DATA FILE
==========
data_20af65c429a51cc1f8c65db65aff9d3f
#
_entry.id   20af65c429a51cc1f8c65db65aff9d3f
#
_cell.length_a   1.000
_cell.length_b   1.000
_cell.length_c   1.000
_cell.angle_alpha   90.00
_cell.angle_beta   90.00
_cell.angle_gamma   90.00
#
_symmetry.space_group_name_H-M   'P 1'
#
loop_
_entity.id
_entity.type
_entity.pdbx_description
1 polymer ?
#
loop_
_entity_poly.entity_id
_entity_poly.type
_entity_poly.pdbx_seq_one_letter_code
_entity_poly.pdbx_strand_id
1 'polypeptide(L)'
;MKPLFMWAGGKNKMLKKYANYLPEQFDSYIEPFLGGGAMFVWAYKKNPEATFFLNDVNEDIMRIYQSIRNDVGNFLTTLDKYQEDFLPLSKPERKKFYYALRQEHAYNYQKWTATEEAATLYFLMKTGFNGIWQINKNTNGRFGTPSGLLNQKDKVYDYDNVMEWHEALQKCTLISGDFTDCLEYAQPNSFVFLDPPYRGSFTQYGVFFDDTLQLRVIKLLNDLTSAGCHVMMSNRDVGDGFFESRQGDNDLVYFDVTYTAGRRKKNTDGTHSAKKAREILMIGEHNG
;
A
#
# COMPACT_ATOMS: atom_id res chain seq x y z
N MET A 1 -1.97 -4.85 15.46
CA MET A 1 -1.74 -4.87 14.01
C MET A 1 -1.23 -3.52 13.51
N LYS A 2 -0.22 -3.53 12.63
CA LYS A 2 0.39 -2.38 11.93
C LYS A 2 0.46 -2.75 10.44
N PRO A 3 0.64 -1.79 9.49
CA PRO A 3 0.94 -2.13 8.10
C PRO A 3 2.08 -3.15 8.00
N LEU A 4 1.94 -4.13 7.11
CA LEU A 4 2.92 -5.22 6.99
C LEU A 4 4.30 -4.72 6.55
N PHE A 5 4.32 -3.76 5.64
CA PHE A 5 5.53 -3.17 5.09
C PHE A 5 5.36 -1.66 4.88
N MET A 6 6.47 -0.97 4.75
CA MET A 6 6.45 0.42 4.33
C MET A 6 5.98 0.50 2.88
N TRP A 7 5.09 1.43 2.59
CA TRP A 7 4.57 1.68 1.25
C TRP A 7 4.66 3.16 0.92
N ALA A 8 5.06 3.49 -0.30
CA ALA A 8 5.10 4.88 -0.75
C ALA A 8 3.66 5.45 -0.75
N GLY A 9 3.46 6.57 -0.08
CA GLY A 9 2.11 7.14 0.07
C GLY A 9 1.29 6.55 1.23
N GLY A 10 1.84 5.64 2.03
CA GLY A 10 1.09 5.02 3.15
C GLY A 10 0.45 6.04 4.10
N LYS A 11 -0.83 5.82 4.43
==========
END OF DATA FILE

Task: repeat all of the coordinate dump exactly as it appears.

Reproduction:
data_20af65c429a51cc1f8c65db65aff9d3f
#
_entry.id   20af65c429a51cc1f8c65db65aff9d3f
#
_cell.length_a   1.000
_cell.length_b   1.000
_cell.length_c   1.000
_cell.angle_alpha   90.00
_cell.angle_beta   90.00
_cell.angle_gamma   90.00
#
_symmetry.space_group_name_H-M   'P 1'
#
loop_
_entity.id
_entity.type
_entity.pdbx_description
1 polymer ?
#
loop_
_entity_poly.entity_id
_entity_poly.type
_entity_poly.pdbx_seq_one_letter_code
_entity_poly.pdbx_strand_id
1 'polypeptide(L)'
;MKPLFMWAGGKNKMLKKYANYLPEQFDSYIEPFLGGGAMFVWAYKKNPEATFFLNDVNEDIMRIYQSIRNDVGNFLTTLDKYQEDFLPLSKPERKKFYYALRQEHAYNYQKWTATEEAATLYFLMKTGFNGIWQINKNTNGRFGTPSGLLNQKDKVYDYDNVMEWHEALQKCTLISGDFTDCLEYAQPNSFVFLDPPYRGSFTQYGVFFDDTLQLRVIKLLNDLTSAGCHVMMSNRDVGDGFFESRQGDNDLVYFDVTYTAGRRKKNTDGTHSAKKAREILMIGEHNG
;
A
#
# COMPACT_ATOMS: atom_id res chain seq x y z
N MET A 1 -1.97 -4.85 15.46
CA MET A 1 -1.74 -4.87 14.01
C MET A 1 -1.23 -3.52 13.51
N LYS A 2 -0.22 -3.53 12.63
CA LYS A 2 0.39 -2.38 11.93
C LYS A 2 0.46 -2.75 10.44
N PRO A 3 0.64 -1.79 9.49
CA PRO A 3 0.94 -2.13 8.10
C PRO A 3 2.08 -3.15 8.00
N LEU A 4 1.94 -4.13 7.11
CA LEU A 4 2.92 -5.22 6.99
C LEU A 4 4.30 -4.72 6.55
N PHE A 5 4.32 -3.76 5.64
CA PHE A 5 5.53 -3.17 5.09
C PHE A 5 5.36 -1.66 4.88
N MET A 6 6.47 -0.97 4.75
CA MET A 6 6.45 0.42 4.33
C MET A 6 5.98 0.50 2.88
N TRP A 7 5.09 1.43 2.59
CA TRP A 7 4.57 1.68 1.25
C TRP A 7 4.66 3.16 0.92
N ALA A 8 5.06 3.49 -0.30
CA ALA A 8 5.10 4.88 -0.75
C ALA A 8 3.66 5.45 -0.75
N GLY A 9 3.46 6.57 -0.08
CA GLY A 9 2.11 7.14 0.07
C GLY A 9 1.29 6.55 1.23
N GLY A 10 1.84 5.64 2.03
CA GLY A 10 1.09 5.02 3.15
C GLY A 10 0.45 6.04 4.10
N LYS A 11 -0.83 5.82 4.43